Syrian Armor might be best primed with a medium to dark brown, but black will do if you don't want to take the trouble to find brown primer. After priming dry brush at least two successively lighter colors, with the first dry brush application being as close to the true color you want to represent (as well as the first color being applied a little heavier). The second dry brush color should be about 25% lighter than the base color and should not cover the first dry brushing completely. This will give you your basic shadows and light... After the base color is finished you should paint the cammo. You can carefully highlight the cammo with a lighter version of the same color just touched(with a brush) to specific areas of the vehicle which you will have to figure out for yourself based on how you want the finished product to look... Experiment!

After the cammo you should "dust" the vehicle using a color as close as possible to what the dust in the area you are gaming (this color is usually a light tan, yellow brown, to an almost white, depending on where in the world you are trying to simulate). If you are gaming (duplicating) an area where there is lots of mud you should mud the tracks and wheels before you dust a vehicle since the mud is usually a little darker than dust... and you want the dust to be the last thing you apply, even after decals, if you are applying some.

You can dust the vehicle with a brush or with the airbrush, again through experimentation as to the effect you want to achieve...

Oh, I almost forgot, you could paint the base color (spray paint like armor dark yellow or some other standard color with your airbrush using enamel), apply a darkening agent as you noted the black wash does to the whole vehicle, and go back(after thorough drying) over the darkened paint with the original color by drybrushing. After that coat has dried you can drybrush again with the 25% lighter coat, which will achieve the same shadow and light as above.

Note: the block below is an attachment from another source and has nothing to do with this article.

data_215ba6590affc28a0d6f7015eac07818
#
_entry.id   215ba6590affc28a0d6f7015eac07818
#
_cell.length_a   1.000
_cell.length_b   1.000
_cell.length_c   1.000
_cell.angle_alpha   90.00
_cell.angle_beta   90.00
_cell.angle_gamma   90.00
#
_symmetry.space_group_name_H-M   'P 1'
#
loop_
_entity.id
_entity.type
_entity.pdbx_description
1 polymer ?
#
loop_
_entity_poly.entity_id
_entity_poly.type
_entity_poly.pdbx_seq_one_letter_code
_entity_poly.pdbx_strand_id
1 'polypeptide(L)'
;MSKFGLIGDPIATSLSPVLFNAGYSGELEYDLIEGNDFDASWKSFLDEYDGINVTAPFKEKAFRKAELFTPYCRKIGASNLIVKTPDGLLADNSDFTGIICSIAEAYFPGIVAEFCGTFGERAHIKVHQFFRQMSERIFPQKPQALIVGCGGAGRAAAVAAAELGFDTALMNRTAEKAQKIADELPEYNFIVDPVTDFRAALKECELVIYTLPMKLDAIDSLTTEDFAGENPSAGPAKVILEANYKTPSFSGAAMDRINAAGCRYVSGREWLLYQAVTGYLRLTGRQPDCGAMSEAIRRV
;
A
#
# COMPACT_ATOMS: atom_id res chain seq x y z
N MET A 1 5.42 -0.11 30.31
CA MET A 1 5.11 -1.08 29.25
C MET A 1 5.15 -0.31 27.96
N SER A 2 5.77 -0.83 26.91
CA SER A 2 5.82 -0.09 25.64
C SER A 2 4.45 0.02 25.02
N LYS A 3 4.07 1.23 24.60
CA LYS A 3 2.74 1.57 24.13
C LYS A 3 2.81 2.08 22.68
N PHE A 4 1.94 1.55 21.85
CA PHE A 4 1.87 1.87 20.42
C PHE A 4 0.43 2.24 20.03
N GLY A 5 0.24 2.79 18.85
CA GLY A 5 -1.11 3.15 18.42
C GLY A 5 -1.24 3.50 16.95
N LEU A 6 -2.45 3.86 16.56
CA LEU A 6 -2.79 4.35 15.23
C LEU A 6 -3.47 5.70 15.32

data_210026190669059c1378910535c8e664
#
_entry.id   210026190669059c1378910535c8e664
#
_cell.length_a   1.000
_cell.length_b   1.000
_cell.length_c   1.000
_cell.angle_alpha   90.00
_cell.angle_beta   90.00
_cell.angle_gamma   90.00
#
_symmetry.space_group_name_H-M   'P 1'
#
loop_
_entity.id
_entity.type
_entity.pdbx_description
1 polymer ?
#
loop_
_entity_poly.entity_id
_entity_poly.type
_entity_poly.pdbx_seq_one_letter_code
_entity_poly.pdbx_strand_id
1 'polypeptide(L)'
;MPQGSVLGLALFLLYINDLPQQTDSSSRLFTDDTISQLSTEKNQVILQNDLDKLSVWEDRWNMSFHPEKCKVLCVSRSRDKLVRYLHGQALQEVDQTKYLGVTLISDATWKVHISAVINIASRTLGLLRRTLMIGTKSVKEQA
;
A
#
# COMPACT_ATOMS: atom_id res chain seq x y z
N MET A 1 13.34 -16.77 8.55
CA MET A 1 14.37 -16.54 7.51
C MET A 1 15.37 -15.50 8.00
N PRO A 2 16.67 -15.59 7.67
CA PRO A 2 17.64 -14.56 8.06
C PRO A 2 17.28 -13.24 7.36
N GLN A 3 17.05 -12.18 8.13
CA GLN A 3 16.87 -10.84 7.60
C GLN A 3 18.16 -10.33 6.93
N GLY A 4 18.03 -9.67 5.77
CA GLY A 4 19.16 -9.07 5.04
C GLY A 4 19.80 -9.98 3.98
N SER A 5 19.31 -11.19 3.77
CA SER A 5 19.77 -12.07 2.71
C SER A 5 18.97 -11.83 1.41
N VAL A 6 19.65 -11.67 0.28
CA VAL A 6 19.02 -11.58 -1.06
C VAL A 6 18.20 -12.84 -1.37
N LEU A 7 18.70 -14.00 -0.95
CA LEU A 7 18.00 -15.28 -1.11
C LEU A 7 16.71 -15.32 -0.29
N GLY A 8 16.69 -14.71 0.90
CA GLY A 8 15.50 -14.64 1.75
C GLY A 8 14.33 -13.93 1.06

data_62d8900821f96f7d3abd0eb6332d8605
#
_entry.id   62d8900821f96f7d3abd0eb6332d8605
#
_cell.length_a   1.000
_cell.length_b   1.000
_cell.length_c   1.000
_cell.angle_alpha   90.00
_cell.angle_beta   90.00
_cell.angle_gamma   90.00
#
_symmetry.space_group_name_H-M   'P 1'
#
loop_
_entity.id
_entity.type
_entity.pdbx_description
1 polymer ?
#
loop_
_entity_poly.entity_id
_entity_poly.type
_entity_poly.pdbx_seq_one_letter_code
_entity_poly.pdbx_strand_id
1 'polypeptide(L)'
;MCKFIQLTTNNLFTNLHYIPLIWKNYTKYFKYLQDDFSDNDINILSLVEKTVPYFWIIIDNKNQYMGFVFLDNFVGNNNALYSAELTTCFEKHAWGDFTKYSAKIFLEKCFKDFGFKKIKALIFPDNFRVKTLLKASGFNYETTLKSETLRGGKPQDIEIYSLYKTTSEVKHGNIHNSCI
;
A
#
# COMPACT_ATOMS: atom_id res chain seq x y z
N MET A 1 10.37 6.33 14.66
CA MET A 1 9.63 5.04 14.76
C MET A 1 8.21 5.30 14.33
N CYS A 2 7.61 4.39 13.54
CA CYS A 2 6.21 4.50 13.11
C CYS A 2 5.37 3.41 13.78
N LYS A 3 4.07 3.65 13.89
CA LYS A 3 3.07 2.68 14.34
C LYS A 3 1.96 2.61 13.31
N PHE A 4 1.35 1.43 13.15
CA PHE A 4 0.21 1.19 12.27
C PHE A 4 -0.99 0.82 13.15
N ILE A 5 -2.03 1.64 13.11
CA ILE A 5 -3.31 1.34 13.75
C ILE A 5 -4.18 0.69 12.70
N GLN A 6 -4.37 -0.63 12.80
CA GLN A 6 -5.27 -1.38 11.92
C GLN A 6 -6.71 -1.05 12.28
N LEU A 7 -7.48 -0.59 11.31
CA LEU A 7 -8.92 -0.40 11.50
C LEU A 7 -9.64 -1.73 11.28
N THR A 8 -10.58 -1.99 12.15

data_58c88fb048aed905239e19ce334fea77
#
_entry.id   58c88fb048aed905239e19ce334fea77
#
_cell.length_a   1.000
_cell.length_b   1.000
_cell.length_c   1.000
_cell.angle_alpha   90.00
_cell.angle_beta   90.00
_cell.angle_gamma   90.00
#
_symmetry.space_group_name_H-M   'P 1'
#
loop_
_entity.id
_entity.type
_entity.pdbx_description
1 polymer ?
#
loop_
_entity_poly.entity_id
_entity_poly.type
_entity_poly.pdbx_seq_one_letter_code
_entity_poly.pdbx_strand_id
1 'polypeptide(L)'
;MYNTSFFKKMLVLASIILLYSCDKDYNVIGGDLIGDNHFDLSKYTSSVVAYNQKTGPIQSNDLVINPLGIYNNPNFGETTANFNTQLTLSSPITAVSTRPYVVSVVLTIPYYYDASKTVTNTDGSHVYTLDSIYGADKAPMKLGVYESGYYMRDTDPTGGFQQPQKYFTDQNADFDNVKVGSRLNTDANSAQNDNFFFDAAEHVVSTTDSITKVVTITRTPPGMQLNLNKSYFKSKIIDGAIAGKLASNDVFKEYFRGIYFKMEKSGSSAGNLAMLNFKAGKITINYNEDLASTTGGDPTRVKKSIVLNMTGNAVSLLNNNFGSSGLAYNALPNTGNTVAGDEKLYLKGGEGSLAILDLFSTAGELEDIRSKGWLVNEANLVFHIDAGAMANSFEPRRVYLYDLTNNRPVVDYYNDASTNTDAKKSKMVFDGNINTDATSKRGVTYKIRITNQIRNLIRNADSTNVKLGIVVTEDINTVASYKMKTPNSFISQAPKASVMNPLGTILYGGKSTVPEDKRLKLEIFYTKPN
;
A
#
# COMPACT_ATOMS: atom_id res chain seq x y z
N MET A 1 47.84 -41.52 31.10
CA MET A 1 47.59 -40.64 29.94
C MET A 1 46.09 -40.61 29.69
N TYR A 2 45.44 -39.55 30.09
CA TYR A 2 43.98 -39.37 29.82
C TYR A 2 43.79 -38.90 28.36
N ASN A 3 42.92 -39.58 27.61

You usually need to experiment with a vehicle or two before you know what looks best.

Will
ComOpsCtr
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Mk 1
E5


Joined: 23 Dec 2004
Posts: 2250
Location: Silicon Valley, CA

PostPosted: Wed Aug 16, 2006 6:28 pm    Post subject: Reply with quote

Quote:
WHM said:
I've seen his site and printed out the pages, but he uses enamels and I acrylics. Did try enamels but had some problems so have stuck with acrylics.

I use water in place of turpentine logic being if a step requires the paint to be thinned then the correct medium would then be water.

What is not clear is when drybrushing what color is used, the base color or the camo color and does it overshadow the color beneath?

Anybody get good results w/acrylics?

I use a lot of acrylics. I have a fair collection of Polly-S and Tamiya paints. I also use enamels, including Testor's (basic) and Testor's Model Master. I will very often use a variety of acrylics and enamels on one model.

I follow the Ritter method pretty closely, with only modest adjustments to my own tastes. (Note that the Ritter method is very different from the method 1ComOps describes).

The basic steps I follow are:
1) Prime
2) Base coat
3) Camo
4) Wash